Chapter # 10 – Population Growth (pg. 204 – 221) 10.4Life Tables Provide Data for Mortality and Survivorship Curves.

20
Chapter # 10 – Population Growth (pg. 204 – 221) 10.4Life Tables Provide Data for Mortality and Survivorship Curves. Type I – when individuals live out their physiological life span followed by heavy mortality at the end (convex). ex. - large mammals and humans

21
Chapter # 10 – Population Growth (pg. 204 – 221) 10.4Life Tables Provide Data for Mortality and Survivorship Curves. Type II – when survivorship rates do not vary with age (straight line). ex. – adult birds (some waterfowl and migratory songbirds, small mammals and reptiles.

22
Chapter # 10 – Population Growth (pg. 204 – 221) 10.4Life Tables Provide Data for Mortality and Survivorship Curves. Type I – when mortality rates are extremely high early in life (concave). ex. – fish, invertebrates, plants (annual and perennial).

23
Chapter # 10 – Population Growth (pg. 204 – 221) 10.6Birthrate and Survivorship Determine Net Reproductive Rate (R 0 ). Fecundity – the potential reproductive capacity of an organism or population. Net Reproductive Rate (R 0 ) – the average number of females that will be left (progeny) during a lifetime by a newborn female. If (R 0 ) is < 1.0, the population is decreasing. If (R 0 ) is = 1.0, the replacement. If (R 0 ) is > 1.0, the population is increasing.

24
Chapter # 10 – Population Growth (pg. 204 – 221) 10.7Age-Specific Mortality and Birthrates Can Be Used to Project Population Change.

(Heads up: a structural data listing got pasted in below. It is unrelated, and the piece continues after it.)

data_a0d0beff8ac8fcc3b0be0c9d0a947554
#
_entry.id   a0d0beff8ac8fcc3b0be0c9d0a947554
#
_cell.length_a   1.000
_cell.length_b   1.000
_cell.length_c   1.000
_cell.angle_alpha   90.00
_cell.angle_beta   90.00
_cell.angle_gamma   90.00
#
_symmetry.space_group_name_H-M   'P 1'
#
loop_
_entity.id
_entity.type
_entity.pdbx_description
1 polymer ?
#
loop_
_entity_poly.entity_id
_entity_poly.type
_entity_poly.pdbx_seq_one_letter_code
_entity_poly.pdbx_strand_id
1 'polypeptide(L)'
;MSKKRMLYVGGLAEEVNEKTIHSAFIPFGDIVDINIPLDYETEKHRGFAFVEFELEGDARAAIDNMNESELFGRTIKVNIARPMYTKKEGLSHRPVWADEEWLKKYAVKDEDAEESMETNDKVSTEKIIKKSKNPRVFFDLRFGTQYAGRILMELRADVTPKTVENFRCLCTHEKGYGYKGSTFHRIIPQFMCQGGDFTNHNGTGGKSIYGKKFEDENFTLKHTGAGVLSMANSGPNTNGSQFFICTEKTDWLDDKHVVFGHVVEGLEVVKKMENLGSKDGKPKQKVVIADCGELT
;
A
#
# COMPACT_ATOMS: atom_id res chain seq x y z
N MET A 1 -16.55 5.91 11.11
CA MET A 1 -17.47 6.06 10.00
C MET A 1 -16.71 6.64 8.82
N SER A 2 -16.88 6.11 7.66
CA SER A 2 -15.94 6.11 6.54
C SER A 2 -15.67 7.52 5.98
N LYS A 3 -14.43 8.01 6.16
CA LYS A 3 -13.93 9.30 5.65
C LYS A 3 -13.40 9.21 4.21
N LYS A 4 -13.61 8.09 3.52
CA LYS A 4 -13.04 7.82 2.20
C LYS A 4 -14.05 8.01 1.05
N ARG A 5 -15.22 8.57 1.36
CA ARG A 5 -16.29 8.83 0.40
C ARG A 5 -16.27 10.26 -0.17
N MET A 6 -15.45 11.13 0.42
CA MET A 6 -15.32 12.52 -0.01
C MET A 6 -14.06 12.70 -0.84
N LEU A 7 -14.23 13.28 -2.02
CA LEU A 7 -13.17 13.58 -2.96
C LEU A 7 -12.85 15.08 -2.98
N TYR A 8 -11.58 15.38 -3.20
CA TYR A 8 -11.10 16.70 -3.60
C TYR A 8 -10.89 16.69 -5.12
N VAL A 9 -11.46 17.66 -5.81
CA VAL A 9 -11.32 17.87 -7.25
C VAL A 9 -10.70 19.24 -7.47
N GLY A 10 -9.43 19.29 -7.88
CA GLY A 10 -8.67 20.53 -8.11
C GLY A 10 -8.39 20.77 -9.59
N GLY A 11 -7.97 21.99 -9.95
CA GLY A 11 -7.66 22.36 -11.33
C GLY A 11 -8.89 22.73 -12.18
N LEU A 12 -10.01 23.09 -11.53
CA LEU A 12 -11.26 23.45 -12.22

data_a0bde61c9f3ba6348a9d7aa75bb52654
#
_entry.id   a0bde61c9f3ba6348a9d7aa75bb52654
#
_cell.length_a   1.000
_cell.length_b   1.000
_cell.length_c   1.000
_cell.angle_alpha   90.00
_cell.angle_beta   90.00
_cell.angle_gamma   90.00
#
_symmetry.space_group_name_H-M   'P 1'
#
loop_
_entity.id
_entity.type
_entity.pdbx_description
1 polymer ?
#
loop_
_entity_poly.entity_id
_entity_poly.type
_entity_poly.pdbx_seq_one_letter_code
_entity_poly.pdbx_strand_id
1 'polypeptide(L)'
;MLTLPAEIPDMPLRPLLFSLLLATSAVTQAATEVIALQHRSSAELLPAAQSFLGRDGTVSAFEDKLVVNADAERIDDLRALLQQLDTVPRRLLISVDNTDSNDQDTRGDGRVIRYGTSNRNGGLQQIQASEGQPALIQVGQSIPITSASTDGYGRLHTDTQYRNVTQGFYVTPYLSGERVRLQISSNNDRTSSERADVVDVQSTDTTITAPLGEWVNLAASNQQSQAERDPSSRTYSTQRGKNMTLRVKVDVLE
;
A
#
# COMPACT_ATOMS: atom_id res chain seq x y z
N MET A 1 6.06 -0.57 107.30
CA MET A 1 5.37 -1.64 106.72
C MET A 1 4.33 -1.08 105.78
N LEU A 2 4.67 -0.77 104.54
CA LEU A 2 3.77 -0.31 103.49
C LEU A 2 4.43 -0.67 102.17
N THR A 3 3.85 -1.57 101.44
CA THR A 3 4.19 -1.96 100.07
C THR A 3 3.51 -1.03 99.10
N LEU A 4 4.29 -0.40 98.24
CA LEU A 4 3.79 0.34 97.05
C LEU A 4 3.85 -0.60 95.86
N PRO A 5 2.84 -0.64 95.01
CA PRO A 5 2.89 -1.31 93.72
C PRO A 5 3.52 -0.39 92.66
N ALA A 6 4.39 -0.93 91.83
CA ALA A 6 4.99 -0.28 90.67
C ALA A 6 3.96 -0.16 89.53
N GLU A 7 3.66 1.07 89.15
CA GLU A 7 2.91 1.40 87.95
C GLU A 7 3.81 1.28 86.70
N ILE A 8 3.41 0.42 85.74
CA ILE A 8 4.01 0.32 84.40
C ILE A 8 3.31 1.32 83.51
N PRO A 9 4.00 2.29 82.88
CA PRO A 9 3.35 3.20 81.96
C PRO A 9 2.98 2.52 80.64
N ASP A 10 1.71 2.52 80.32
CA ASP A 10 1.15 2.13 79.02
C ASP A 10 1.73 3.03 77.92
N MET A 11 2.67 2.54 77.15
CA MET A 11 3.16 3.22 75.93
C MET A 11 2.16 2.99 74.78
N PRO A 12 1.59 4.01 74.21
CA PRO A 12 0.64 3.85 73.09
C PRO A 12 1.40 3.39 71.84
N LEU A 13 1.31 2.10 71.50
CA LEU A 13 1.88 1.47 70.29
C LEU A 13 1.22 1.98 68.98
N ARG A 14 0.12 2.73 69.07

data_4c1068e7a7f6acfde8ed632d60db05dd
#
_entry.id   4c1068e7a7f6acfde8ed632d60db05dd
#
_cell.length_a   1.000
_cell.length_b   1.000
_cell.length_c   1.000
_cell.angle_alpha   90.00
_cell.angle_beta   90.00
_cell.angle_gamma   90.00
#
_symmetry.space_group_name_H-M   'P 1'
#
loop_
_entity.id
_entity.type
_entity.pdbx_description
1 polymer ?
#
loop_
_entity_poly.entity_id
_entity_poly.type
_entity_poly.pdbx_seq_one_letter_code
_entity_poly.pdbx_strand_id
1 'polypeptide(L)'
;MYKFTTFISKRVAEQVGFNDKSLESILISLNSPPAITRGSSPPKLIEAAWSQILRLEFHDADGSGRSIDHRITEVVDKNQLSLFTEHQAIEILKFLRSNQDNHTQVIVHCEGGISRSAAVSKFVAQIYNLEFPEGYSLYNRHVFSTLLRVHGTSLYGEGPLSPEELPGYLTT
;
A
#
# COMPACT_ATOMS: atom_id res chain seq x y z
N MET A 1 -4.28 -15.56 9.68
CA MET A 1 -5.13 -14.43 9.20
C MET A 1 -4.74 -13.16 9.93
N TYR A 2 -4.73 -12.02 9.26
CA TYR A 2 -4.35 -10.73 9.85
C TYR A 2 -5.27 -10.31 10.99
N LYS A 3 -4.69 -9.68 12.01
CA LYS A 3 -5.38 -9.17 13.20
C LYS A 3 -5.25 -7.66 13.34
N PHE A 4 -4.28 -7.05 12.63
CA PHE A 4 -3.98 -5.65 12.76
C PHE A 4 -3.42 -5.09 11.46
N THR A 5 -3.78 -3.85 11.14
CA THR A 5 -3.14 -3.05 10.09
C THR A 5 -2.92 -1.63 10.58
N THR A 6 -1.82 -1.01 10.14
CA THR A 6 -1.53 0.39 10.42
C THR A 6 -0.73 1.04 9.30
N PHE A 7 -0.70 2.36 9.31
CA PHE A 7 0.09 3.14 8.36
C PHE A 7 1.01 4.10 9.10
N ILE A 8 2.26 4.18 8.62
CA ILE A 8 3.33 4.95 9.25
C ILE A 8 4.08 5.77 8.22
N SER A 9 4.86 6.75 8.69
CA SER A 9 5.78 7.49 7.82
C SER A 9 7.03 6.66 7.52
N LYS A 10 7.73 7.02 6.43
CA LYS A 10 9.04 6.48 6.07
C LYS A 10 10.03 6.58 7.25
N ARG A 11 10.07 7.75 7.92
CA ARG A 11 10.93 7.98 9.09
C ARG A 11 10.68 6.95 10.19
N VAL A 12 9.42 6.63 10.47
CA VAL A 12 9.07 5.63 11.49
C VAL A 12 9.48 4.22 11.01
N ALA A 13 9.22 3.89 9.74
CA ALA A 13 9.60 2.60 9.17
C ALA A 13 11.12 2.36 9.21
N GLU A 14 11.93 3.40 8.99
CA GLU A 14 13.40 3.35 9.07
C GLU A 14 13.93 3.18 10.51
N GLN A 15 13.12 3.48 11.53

25
Chapter # 10 – Population Growth (pg. 204 – 221) 10.7Age-Specific Mortality and Birthrates Can Be Used to Project Population Change. From such a projection table (life table) you can calculate the age distribution (stable or stationary) for each age class or cohort in the population and to project population growth ( λ - lambda ).

26
Chapter # 10 – Population Growth (pg. 204 – 221) 10.8Stochastic Processes Can Influence Population Dynamics. Stochasticity – variation in a population from random effects within a season or time period (t). Demographic Stochasticity – variation in population growth/declining rates from random effects among individuals in survival and reproduction within a season or time period (t). Environmental Stochasticity – variation in population growth/declining rates from random effects arising from environmental factors or the occurrence of natural disasters such as fire, flood, and drought within a season or time period (t).

27
Chapter # 10 – Population Growth (pg. 204 – 221) 10.9A Variety of Fators Can Lead to Population Extinction. 1.Resource Shortage 2.Restoration/Reintroduction 3.Potential new competitors, predators, etc. (Human-assisted)

28
Chapter # 10 – Population Growth (pg. 204 – 221) 10.10Small Populations are Susceptible to Extinction. 1.Stochastic Effects. 2.Wide Dispersal/Small Populations may have trouble locating mates. 3.Allee Effect – a decline in reproduction or survival at low densities. 4.Genetic Drift – random change in gene frequency. 5.Inbreeding.

Similar presentations

OK

A population is a group of individuals of a single species that occupy the same general area. Two important characteristics of any population are density.

A population is a group of individuals of a single species that occupy the same general area. Two important characteristics of any population are density.

© 2018 SlidePlayer.com Inc.

All rights reserved.

To make this website work, we log user data and share it with processors. To use this website, you must agree to our Privacy Policy, including cookie policy.

Ads by Google